PresidentTrump didn’t hurt Joe Biden in Tuesday’s debate, but he badly damaged our country.
Trump harmed the United States in three ways, reminding us that the biggest threat to America comes not from desperate migrants, not from “socialists” seeking universal health care and not from “anarchists” in the streets — but from the White House itself.
The first way in which Trump damaged the country was in his salute to violent extremists.
“Are you willing tonight to condemn white supremacists?” Chris Wallace, the Fox News anchor who moderated the debate, asked Trump. Trump initially dodged the question but finally asked petulantly, “Who do you want me to condemn?”
Biden suggested the Proud Boys, a militant group that is fervently pro-Trump.
“Proud Boys, stand back and stand by,” Trump declared. Stand by?
The Proud Boys, founded in 2016, are part of what the Southern Poverty Law Center calls “a fascistic right-wing political bloc.” The Anti-Defamation League compares it to a gang. The Proud Boys’ founder once said, “I cannot recommend violence enough,” and its members have brandished guns, committed criminal assaults and engaged in rioting. Facebook, Twitter, YouTube and Instagram have banned Proud Boys.
. . . . .the group’s members identify as “Western chauvinist” and assert that “white men are not the problem.” They have longstanding links to racism, and a Proud Boy (since expelled) apparently was the organizer of the 2017 Charlottesville rally that drew neo-Nazis. An anti-Semitic podcast once estimated that if Proud Boys were pressed, “90 percent of them would tell you something along the lines of ‘Hitler was right. Gas the Jews.’”
The Proud Boys responded enthusiastically to Trump’s comments at Tuesday’s debate, celebrating them as “historic” and boasting that they were already bringing in new members.
After addressing the Proud Boys on Tuesday night, Trump added: “Somebody’s got to do something about antifa and the left, because this is not a right-wing problem … this is a left-wing problem.”
A careful study by the Center for Strategic & International Studies concluded that “right-wing extremists perpetrated two-thirds of the attacks and plots in the United States in 2019.”
[T]he biggest take away from the debate was that the president of the United States refused to condemn white supremacists and instead called on modern brownshirts to “stand by.” Under intense pressure on Wednesday, Trump claimed that he did not know who the Proud Boys were and urged them to “stand down”; disavowals of extremism never seem quite so sincere when they’re made only after public outrage.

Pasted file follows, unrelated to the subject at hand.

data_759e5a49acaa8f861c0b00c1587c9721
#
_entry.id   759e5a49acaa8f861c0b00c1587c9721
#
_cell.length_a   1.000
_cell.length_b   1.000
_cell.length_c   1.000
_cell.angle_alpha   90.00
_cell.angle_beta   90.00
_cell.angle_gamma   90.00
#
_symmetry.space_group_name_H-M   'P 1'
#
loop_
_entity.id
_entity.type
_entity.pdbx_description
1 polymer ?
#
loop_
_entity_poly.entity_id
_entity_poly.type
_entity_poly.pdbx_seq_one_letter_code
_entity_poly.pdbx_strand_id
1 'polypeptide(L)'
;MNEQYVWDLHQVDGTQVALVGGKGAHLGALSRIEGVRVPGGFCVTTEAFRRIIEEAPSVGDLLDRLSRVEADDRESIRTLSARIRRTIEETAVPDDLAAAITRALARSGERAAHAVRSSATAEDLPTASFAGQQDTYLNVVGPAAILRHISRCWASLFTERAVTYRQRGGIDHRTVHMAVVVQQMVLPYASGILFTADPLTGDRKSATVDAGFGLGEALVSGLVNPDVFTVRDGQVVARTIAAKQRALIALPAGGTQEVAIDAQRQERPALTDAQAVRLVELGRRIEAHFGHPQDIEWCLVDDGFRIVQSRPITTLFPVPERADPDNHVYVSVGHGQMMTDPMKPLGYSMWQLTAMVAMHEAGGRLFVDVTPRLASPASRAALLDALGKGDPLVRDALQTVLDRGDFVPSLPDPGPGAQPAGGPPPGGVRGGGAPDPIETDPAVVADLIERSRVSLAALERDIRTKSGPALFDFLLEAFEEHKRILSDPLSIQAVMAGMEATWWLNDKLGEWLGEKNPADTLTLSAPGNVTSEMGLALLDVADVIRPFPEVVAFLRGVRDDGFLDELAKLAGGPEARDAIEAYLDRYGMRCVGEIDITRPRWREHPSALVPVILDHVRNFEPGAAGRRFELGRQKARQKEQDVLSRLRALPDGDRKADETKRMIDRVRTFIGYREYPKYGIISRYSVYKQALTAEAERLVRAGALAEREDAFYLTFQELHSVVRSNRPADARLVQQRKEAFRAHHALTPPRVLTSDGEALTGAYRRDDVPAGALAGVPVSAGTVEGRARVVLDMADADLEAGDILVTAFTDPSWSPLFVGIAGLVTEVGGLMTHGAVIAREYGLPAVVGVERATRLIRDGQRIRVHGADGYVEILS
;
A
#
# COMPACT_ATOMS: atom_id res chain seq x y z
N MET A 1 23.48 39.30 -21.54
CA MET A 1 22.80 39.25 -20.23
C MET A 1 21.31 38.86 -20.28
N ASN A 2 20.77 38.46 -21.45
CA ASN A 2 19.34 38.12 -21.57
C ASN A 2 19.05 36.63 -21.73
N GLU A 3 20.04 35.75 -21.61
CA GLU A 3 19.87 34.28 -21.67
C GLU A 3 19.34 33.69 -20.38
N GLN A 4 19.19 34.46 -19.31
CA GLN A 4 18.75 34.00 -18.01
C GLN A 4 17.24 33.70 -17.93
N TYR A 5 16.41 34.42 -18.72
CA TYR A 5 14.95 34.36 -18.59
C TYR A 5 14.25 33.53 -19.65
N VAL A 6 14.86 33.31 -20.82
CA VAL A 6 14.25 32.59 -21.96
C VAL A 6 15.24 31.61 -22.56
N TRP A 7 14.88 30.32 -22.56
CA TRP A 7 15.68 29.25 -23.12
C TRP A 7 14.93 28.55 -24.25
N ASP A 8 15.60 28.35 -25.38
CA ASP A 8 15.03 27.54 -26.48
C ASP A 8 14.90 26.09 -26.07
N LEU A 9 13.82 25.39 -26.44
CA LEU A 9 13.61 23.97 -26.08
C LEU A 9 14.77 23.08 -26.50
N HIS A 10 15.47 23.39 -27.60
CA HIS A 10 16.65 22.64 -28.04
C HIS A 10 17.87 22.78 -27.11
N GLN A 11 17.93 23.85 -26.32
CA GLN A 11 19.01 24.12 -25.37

The second way in which Trump damaged our country was by seeding further doubts about the election. He served as a mouthpiece for Russian-style propaganda about the illegitimacy of American democracy and laid the groundwork for postelection upheaval and violence
I’ve seen postelection violence explode abroad like a volcanic eruption. In 2008 in Kenya, covering such violence, I met a man whose wife and children had been burned to death and a 16-year-old boy who had been tortured with a machete. . . . . All this had been unimaginable until an election dispute polarized society and unleashed enraged mobs on rival groups.
Americans should stand together to disavow Trump’s words and ensure we don’t ever go a step down that road.
[T]he third way in which Trump wounded our nation: He made our country a laughingstock around the world. Trump claimed in 2016 that he would make Americans respected around the globe — but instead, we are pitied.
A Nigerian friend emailed me after the debate: “I regret to say that this is the most disgraceful public display by a leader of a developed country I have seen …. And this from the United States of Roosevelt, Kennedy, Reagan …? Good God. Sorry, Nick.”
If Vladimir Putin, Xi Jinping and Al Qaeda worked together, I don’t know that they could damage the United States as deeply — unraveling our social fabric, destroying our norms, devastating our global image — as Trump has. And we still have two more presidential debates.